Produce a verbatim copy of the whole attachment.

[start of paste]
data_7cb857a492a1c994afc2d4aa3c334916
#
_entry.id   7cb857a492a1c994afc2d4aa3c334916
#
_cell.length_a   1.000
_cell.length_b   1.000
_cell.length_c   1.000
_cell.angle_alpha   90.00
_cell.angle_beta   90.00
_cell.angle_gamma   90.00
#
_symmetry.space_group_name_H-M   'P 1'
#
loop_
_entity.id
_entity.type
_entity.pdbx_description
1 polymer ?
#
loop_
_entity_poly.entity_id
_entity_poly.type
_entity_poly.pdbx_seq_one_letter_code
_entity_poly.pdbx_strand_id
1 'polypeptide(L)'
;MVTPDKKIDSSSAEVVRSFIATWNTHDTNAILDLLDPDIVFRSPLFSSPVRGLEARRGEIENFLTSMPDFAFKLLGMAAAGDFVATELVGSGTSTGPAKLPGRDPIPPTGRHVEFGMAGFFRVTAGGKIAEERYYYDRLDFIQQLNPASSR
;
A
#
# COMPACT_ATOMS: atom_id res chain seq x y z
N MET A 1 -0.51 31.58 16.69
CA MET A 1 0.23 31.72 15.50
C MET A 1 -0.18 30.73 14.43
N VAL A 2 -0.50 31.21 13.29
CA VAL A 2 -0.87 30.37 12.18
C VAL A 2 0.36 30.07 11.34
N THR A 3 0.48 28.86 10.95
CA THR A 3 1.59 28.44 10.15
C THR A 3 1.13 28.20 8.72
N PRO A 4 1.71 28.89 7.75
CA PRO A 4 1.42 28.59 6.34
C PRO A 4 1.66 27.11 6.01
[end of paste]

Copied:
data_7cb857a492a1c994afc2d4aa3c334916
#
_entry.id   7cb857a492a1c994afc2d4aa3c334916
#
_cell.length_a   1.000
_cell.length_b   1.000
_cell.length_c   1.000
_cell.angle_alpha   90.00
_cell.angle_beta   90.00
_cell.angle_gamma   90.00
#
_symmetry.space_group_name_H-M   'P 1'
#
loop_
_entity.id
_entity.type
_entity.pdbx_description
1 polymer ?
#
loop_
_entity_poly.entity_id
_entity_poly.type
_entity_poly.pdbx_seq_one_letter_code
_entity_poly.pdbx_strand_id
1 'polypeptide(L)'
;MVTPDKKIDSSSAEVVRSFIATWNTHDTNAILDLLDPDIVFRSPLFSSPVRGLEARRGEIENFLTSMPDFAFKLLGMAAAGDFVATELVGSGTSTGPAKLPGRDPIPPTGRHVEFGMAGFFRVTAGGKIAEERYYYDRLDFIQQLNPASSR
;
A
#
# COMPACT_ATOMS: atom_id res chain seq x y z
N MET A 1 -0.51 31.58 16.69
CA MET A 1 0.23 31.72 15.50
C MET A 1 -0.18 30.73 14.43
N VAL A 2 -0.50 31.21 13.29
CA VAL A 2 -0.87 30.37 12.18
C VAL A 2 0.36 30.07 11.34
N THR A 3 0.48 28.86 10.95
CA THR A 3 1.59 28.44 10.15
C THR A 3 1.13 28.20 8.72
N PRO A 4 1.71 28.89 7.75
CA PRO A 4 1.42 28.59 6.34
C PRO A 4 1.66 27.11 6.01